Itv 24 Hr Strike!


BROADCASTING unions at ITV have voted to go on strike next Thursday after management failed to budge from an ‘insulting’ pay offer of 2 per cent.

Members of the National Union of Journalists (NUJ) at ITV overwhelmingly voted for action, with 80.6 per cent voting yes to industrial action short of a strike and 77.6 per cent voting yes for strike action on a strong turn-out. Members at BECTU and Unite also voted to go on strike.

The 24-hour strike on Thursday 14 May, to coincide with ITV’s AGM, could affect live programmes, including ITV news bulletins and Good Morning Britain. The unions had taken their case to Acas, the arbitration service, but ITV refused to compromise.

Michelle Stanistreet, NUJ general secretary, said: ‘My members are not going to accept this cheap-as-chips pay offer when we know ITV is able to give Adam Crozier, its chief executive, a bonus of £8.4m and it has been on a £1.4bn spending spree on company buy-ups while its staff face hardship because of their paltry pay.

‘It is, frankly, an insult to offer 2 per cent to our members who were prepared make sacrifices when times were tough at ITV. Now, with fortunes on the turn and an increase of 6 per cent in advertising revenue last year, why is ITV being so mean? Our members have made their message clear. Unless ITV can come back with a better offer, they will be taking strike action next week.’

• The NUJ has condemned the Independent Press Standards Organisation’s (IPSO) decision to reject complaints about a column in the Sun newspaper by Katie Hopkins comparing migrants to cockroaches. The NUJ said: ‘By rejecting the complaint, IPSO has thrown further doubt on its own legitimacy.’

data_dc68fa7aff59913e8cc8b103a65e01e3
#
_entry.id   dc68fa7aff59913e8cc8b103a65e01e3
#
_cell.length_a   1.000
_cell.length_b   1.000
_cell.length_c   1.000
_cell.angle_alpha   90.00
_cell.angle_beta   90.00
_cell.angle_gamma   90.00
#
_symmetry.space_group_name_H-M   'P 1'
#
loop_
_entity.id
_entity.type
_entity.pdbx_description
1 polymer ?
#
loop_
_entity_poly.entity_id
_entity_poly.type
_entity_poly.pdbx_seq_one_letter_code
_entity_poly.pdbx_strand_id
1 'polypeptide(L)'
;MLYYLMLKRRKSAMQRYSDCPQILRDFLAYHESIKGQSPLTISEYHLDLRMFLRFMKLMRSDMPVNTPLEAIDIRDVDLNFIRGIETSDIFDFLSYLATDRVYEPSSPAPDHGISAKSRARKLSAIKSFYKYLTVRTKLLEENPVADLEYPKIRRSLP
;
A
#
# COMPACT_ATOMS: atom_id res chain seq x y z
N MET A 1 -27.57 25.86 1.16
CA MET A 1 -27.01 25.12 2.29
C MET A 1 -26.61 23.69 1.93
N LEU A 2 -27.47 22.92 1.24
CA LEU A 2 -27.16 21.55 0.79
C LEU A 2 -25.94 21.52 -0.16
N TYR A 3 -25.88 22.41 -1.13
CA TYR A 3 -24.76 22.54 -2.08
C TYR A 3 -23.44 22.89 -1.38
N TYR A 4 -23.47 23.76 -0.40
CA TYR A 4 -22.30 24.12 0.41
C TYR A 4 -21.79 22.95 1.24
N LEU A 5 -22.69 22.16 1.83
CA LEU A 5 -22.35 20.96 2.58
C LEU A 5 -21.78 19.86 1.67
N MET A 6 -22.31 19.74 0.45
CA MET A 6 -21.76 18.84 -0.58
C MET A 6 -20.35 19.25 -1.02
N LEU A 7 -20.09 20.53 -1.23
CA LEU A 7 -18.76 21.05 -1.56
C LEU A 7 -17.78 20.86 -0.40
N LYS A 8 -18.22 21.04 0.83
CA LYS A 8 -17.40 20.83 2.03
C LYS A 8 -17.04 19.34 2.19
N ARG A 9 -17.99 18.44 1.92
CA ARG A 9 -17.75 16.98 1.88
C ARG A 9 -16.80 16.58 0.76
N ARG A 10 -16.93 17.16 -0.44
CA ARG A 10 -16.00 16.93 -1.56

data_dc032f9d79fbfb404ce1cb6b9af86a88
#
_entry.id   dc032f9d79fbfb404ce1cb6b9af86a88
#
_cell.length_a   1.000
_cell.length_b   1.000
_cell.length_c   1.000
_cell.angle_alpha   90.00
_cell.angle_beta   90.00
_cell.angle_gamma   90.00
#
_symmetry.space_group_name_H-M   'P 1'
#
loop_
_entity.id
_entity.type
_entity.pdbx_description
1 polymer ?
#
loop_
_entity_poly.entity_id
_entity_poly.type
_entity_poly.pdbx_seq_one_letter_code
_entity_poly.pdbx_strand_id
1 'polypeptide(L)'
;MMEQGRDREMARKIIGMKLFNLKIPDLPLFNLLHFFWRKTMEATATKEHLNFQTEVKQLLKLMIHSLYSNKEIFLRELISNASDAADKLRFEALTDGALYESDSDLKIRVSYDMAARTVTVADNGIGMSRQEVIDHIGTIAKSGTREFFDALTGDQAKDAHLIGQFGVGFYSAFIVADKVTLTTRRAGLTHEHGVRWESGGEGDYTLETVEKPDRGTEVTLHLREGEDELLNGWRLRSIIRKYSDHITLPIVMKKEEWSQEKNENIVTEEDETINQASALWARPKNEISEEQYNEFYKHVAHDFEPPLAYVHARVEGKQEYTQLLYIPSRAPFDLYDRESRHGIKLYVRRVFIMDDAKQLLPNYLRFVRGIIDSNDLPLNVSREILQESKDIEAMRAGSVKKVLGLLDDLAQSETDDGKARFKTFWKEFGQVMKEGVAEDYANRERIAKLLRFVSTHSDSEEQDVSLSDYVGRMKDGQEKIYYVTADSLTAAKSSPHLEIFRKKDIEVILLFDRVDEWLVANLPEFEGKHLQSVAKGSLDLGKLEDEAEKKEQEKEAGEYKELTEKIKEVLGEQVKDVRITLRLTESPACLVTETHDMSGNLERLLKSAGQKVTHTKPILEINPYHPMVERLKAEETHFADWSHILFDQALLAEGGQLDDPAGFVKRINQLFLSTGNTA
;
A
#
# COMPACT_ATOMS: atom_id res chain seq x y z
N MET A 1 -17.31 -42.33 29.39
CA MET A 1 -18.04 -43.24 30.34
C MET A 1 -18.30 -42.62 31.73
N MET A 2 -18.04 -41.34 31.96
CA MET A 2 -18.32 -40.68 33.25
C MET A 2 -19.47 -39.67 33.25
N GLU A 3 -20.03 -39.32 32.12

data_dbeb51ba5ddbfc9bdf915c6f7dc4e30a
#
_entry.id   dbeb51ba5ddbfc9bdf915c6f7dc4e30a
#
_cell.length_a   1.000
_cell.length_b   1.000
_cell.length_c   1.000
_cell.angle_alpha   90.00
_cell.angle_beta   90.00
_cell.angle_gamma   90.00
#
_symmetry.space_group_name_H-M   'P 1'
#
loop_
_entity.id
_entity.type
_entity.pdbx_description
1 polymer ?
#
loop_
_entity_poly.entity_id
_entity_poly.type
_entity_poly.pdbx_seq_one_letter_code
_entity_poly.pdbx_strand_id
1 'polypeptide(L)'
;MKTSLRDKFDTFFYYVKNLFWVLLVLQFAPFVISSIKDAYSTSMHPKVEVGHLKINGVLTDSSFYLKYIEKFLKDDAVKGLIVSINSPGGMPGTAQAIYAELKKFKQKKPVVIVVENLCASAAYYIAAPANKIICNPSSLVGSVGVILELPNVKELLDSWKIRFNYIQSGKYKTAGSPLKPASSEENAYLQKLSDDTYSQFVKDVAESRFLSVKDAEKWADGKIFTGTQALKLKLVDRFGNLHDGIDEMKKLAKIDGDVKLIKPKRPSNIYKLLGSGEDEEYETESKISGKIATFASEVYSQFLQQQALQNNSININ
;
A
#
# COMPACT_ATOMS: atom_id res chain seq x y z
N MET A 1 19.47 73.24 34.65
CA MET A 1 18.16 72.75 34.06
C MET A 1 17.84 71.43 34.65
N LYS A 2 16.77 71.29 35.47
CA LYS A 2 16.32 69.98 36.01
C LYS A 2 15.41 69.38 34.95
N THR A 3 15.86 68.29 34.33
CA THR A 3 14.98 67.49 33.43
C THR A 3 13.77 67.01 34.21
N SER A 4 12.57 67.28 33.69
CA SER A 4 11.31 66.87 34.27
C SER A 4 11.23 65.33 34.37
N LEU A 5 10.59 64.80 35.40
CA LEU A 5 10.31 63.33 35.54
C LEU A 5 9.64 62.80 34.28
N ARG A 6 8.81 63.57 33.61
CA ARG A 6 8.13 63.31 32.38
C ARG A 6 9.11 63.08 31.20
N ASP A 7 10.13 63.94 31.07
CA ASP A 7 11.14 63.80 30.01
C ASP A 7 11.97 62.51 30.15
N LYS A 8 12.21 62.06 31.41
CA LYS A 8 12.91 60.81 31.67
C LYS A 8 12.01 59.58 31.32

IPSO’s rejection was based on the commentary not referring to specific individuals and was therefore outside of IPSO’s powers and remit. In a reply to a complaint, IPSO said a large number of the complaints: ‘do not raise a possible breach of the code’.

It continues: ‘The concerns raised by the complainants that the article discriminated against migrants in general did not therefore raise a possible breach of clause 12.’

The NUJ said the union is dismayed by IPSO’s decision to rule out the complaints and IPSO’s decision again highlights the failure of both past and current regulators. Chris Frost, chair of the NUJ ethics council, said: ‘Vicious, racist and inflammatory articles impact on all of us. Katie Hopkins and the Sun should be held responsible for whipping up xenophobia and hostility. History has repeatedly shown that when sections of the media resort to describing people as “cockroaches” it only serves to inflame prejudicial hatred. Such language must be considered a breach of ethical codes.

‘The NUJ believes that a regulator should accept third party complaints and we also continue to argue that complaints that do not name specific individuals but disparage whole groups of people in society, whether they are migrants, asylum seekers, women, disabled or LGBT people, should be a potential breach of the code of practice.

‘IPSO describes itself as upholding the “highest standards of journalism”, so by rejecting complaints based on Katie Hopkins’ column they have simply thrown further doubt on their own legitimacy.’